As shown in FIG. 5 the two tubes are brought together just past the end of the wire 23 so there is practically no void remaining. Similarly in FIG. 8 there is substantially no void remaining at the end of the wire 36 and the device can be made in any suitable manner as for example by vacuum forming during extrusion so that there will be a fairly tight closure. As shown in FIGS. 6, 7 and 8 for example, the wire 36 is arranged relative to the center line of the tube 37 so that the tube wall bulges outwardly as well as inwardly as at 41 and 42 and this helps prevent occlusion at sharp bends. The outwardly and inwardly bulging portions 28 and 29 serve generally the same purpose as the bulging portions 41 and 42.
Attention is directed to FIG, 9 of the drawings wherein the numeral 47 indicates a further modified portion of a coronary sinus sucker that includes a tube 48 of suitable material such as transparent pliable material, and a length of wire 49 is arranged in the tube 48, and the tube 48 is longer than the wire 49 so that there is defined a pickup end portion 53 that has its tip or end closed as at 59. The portion 53 is adapted to be provided with apertures 51 therein as well as larger openings or holes 52 therein.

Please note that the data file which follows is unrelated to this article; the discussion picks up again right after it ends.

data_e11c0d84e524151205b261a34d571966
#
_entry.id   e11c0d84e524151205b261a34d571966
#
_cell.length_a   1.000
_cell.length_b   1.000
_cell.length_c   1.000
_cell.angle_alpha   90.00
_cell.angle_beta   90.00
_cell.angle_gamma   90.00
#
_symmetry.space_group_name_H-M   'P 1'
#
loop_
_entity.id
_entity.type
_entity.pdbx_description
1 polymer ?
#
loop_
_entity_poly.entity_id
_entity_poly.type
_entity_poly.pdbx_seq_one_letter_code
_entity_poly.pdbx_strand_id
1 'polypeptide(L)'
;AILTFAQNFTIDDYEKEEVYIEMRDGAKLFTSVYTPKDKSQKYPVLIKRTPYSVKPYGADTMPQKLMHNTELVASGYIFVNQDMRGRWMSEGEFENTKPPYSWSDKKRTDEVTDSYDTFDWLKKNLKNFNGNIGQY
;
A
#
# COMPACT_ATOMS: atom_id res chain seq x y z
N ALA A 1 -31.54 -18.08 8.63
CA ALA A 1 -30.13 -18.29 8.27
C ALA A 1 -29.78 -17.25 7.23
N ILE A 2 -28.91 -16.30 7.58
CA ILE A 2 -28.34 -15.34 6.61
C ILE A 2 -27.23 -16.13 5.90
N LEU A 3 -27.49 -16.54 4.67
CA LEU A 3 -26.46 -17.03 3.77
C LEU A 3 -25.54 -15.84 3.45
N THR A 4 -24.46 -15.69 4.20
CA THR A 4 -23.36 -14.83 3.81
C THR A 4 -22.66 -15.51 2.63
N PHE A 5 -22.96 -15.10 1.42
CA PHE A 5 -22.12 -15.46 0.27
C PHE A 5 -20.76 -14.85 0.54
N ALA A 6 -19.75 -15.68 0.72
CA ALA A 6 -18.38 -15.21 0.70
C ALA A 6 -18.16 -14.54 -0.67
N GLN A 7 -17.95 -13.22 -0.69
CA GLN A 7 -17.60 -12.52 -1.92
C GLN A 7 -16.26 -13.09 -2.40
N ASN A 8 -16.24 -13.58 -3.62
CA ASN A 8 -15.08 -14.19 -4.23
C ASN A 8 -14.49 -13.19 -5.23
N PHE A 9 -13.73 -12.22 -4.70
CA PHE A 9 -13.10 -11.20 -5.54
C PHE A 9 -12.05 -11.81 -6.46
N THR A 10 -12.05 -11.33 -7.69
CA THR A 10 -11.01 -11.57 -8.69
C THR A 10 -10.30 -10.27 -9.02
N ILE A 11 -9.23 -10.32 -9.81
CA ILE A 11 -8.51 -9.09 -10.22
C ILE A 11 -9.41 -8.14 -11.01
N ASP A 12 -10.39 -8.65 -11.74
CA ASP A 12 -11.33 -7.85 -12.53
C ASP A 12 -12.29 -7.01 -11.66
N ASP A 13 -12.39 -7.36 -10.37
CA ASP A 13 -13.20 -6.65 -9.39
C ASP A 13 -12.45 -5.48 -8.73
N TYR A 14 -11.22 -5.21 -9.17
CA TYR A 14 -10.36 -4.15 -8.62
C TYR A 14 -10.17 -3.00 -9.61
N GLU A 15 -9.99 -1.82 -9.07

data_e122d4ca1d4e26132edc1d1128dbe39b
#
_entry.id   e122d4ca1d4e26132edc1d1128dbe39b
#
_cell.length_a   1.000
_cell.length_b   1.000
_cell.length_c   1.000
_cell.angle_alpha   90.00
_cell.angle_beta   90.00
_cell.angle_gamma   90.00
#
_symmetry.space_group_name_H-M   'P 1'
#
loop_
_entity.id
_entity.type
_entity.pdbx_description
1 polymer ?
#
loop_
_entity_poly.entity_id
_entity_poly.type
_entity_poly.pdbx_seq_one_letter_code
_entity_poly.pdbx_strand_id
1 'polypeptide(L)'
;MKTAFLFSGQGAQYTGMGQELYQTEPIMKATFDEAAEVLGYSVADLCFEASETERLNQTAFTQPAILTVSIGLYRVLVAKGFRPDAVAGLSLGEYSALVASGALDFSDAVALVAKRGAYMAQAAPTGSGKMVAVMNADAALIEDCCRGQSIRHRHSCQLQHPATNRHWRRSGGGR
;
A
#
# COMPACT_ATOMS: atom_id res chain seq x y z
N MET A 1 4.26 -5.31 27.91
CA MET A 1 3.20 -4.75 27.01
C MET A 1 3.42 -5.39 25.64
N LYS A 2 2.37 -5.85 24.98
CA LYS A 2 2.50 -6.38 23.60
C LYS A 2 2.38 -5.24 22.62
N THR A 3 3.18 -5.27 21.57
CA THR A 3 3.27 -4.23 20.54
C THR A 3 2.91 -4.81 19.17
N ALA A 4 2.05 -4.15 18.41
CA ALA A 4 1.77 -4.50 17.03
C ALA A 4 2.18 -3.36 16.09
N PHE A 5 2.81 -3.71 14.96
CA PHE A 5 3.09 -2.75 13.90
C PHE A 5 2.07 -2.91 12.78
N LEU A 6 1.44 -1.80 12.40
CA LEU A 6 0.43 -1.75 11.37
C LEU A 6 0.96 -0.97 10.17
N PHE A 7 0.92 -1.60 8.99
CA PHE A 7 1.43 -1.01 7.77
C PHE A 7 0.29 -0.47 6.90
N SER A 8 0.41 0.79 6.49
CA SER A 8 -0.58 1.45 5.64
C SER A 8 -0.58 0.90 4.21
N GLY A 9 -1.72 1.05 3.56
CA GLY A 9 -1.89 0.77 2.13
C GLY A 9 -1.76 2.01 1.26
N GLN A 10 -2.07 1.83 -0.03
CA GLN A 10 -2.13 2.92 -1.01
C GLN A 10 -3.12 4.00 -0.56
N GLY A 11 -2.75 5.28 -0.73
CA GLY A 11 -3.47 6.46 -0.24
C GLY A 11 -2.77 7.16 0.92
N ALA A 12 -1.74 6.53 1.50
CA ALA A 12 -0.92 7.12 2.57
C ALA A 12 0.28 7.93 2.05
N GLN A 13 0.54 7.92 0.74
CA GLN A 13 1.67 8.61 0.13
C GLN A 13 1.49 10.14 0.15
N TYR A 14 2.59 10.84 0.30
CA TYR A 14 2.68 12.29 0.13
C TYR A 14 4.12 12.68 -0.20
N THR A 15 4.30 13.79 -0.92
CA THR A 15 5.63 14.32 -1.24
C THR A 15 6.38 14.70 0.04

Thus, instead of having the end open as at 31 or 35 in connection with the previously described arrangements, the end or tip is closed as at 50, and the openings such as the openings 51 and 52 suffice for the intended or desired purpose so that it is not necessary to have the end open as at 31 or 35.
Also, the sucker of the present invention may be used in a smaller diameter and with a longer perforated tip as a specialized abdominal drain, and one of the medical procedures would be to use such a drain as a catheter for peritoneal dialysis. It may be used also for the introduction of fluids for flushing out body cavities or surgical fields such as a feminine douche.
Minor changes in shape, size and rearrangement of details coming within the field of invention claimed may be resorted to in actual practice, if desired.